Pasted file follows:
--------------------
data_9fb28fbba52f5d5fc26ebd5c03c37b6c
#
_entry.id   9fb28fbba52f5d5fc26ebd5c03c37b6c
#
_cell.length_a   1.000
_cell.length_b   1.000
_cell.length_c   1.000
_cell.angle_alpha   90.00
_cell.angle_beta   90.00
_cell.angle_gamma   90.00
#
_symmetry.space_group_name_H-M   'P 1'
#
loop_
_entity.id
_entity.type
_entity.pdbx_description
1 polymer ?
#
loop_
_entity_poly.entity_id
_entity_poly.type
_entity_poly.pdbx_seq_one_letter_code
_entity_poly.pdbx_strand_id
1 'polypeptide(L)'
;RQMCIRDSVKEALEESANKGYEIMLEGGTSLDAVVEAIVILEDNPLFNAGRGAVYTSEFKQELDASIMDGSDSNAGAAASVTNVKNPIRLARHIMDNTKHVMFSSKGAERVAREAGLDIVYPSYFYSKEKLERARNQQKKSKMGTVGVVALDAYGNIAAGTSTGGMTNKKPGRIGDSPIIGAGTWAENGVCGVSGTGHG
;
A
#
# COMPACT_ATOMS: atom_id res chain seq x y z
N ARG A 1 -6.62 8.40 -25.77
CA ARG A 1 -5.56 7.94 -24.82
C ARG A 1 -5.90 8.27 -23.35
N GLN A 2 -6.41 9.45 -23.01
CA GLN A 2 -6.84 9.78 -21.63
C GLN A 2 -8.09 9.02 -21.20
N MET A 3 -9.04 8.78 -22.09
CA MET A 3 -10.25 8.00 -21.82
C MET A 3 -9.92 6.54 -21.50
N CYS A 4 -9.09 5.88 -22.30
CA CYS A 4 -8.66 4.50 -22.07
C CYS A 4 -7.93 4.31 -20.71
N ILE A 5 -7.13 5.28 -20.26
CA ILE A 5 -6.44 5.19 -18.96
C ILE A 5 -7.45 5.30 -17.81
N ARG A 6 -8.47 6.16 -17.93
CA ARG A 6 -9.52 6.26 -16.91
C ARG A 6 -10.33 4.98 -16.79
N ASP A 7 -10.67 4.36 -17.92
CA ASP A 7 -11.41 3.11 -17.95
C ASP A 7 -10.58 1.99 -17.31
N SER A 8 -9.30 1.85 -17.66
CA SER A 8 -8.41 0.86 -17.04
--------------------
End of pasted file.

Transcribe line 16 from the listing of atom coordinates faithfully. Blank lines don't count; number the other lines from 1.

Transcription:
_entity.type